clock menu more-arrow no yes mobile

Filed under:

Former Nationals’ skipper Davey Johnson falls short of election to Baseball Hall of Fame

Former Washington Nationals’ skipper Davey Johnson was one of ten names on the Baseball Hall of Fame’s Game Era ballot, but he fell short of election to the Hall of Fame today.

Milwaukee Brewers v Washington Nationals Photo by Patrick McDermott/Getty Images

Washington’s GM Mike Rizzo told reporters, including Washington Times’ writer Thom Loverro in early October that he felt former Nationals’ manager Davey Johnson was a future Hall of Famer.

Johnson, 73, followed up on a 13-year career as a player with 17 seasons on the bench in the majors, managing the New York Mets (1984-1990), Cincinnati Reds (1993-1995), Baltimore Orioles (1996-1997), Los Angeles Dodgers (1999-2000) and Nationals (2011-2013).

He won the World Series with the Mets in ‘86, and took the Nats to the postseason for the first time in franchise history (2005-present) in 2012, bringing postseason baseball back to the nation’s capital for the first time since 1933.

Overall he led six of his teams to the postseason in his 17-year career as a manager and Johnson managed his teams to a total of 1,372 wins, earning Manager of the Year nods in 1997 and 2012.

“I’d vote for him [Johnson] for the Hall of Fame tomorrow,” Rizzo said, as quoted by Loverro.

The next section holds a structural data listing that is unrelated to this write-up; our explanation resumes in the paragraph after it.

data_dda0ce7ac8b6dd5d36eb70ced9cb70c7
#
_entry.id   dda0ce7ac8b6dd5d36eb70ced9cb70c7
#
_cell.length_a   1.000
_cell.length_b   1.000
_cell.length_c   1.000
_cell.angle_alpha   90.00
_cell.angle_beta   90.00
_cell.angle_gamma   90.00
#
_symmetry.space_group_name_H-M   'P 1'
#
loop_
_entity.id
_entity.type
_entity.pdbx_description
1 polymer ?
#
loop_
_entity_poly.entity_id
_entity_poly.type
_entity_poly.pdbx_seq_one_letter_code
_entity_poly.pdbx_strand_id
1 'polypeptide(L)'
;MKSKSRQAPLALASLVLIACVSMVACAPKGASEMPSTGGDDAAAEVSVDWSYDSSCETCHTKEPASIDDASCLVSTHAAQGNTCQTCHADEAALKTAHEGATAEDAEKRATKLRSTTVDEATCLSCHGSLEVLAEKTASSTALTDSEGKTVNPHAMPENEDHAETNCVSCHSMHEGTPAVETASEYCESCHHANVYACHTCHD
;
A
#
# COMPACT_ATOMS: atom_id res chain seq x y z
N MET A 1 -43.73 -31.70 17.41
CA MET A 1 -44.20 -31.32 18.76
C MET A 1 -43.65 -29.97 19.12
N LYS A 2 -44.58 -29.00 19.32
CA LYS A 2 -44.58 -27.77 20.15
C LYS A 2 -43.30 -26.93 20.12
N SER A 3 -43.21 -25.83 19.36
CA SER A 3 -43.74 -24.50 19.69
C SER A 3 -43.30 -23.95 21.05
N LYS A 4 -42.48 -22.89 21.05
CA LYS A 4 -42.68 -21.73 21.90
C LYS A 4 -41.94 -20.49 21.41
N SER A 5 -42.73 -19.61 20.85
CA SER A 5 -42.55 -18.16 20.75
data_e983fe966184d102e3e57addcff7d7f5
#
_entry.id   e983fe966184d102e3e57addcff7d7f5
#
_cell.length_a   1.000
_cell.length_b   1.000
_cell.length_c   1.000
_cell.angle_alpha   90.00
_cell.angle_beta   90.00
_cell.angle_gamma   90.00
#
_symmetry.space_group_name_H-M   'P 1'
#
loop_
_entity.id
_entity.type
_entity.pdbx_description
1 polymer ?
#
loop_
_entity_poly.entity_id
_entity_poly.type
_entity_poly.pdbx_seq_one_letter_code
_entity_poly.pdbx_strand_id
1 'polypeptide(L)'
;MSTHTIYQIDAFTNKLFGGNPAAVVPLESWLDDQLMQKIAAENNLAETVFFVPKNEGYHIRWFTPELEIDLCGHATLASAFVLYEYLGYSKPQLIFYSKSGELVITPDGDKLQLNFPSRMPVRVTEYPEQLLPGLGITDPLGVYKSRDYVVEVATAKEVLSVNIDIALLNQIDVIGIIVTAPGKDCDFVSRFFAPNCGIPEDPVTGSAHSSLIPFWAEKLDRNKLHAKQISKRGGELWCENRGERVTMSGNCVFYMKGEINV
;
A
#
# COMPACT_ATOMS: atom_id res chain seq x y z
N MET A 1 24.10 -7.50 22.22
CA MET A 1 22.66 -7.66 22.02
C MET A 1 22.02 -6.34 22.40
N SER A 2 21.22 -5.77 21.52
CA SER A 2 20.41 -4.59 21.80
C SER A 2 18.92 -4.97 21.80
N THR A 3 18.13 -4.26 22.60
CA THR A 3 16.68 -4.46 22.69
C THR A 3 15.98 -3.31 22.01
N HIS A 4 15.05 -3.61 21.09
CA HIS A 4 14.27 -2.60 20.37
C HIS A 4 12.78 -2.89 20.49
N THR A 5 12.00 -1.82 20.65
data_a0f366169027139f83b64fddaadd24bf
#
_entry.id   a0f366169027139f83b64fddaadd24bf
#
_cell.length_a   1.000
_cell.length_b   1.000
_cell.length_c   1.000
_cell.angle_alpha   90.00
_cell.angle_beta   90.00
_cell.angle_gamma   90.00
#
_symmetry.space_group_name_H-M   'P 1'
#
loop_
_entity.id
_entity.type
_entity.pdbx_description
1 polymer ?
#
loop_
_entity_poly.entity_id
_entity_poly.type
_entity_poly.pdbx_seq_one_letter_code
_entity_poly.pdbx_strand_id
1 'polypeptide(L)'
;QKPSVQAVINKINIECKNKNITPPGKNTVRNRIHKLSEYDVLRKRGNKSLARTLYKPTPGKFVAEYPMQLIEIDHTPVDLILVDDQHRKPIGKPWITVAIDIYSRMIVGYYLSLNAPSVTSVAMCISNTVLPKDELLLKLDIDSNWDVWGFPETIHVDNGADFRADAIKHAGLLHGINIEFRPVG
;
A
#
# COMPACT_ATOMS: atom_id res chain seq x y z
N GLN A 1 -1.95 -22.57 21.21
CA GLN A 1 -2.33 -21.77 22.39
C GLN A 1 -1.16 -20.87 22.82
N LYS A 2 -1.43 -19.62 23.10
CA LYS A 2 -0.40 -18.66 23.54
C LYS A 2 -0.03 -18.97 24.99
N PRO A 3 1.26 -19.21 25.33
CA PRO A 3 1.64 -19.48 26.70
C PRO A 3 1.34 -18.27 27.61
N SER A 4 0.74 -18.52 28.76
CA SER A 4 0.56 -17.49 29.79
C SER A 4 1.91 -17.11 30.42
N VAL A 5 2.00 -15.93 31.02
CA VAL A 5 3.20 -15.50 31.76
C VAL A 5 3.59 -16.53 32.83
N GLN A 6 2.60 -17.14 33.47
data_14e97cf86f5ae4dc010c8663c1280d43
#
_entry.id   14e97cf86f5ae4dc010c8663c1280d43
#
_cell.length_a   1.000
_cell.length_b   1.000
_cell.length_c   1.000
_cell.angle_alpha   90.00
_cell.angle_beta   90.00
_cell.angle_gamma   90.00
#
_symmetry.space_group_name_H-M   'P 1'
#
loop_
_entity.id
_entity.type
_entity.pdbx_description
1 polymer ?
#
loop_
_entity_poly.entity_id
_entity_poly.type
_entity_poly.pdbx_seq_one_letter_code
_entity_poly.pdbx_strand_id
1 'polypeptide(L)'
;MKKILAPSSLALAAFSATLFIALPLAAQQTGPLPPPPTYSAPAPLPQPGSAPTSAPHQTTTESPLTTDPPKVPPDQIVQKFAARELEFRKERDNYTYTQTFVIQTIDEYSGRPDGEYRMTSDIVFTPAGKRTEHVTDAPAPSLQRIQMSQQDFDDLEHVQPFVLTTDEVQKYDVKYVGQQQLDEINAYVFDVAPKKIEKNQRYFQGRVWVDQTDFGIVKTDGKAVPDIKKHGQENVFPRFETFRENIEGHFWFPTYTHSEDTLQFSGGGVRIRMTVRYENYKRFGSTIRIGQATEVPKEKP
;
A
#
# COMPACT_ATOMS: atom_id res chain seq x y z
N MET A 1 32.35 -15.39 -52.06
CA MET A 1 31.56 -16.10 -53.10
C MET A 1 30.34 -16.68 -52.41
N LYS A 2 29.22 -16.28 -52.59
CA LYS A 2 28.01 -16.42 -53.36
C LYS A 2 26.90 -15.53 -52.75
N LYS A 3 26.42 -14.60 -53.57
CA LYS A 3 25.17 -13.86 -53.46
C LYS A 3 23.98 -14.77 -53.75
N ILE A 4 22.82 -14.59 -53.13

“He’s turned teams around, he’s won Manager of the Year … to me, the Hall of Fame is for the best of the best, and he is in that team photo.”

Johnson was one of ten names on the Baseball Hall of Fame’s Game Era Committee Ballot this year, as voted on by the 16-member Today’s Game Era Committee.

A total of 12 votes were needed for election to the Hall of Fame.

“Any candidate who receives votes on 75 percent of the ballots cast by the 16-member Today’s Game Era Committee,” a press release on the ballot explained, “... will earn election to the National Baseball Hall of Fame and will be inducted in Cooperstown on July 30, 2017.”

Johnson told Loverro he was humbled by the honor of even being included on the ballot.

“It is a great honor,” Johnson said in October.

“I never really think about personal rewards. I always took satisfaction in the fact that players played good for me and played up to their potential.”

Joining Johnson on the ballot this year were Braves’ executive John Schuerholz, former Commissioner Bud Selig, Lou Piniella, Harold Baines, Albert Belle, Will Clark, Orel Hershiser, Mark McGwire and George Steinbrenner.

Only Schuerholz (16 votes) and Selig (15 votes) received enough votes. Both will enter the Hall of Fame this summer. Piniella received seven votes.

Johnson, Baines, Belle, Clark, Hershiser, McGwire and Steinbrenner, “each received fewer than five votes,” according to the Hall of Fame’s press release on tonight’s announcement.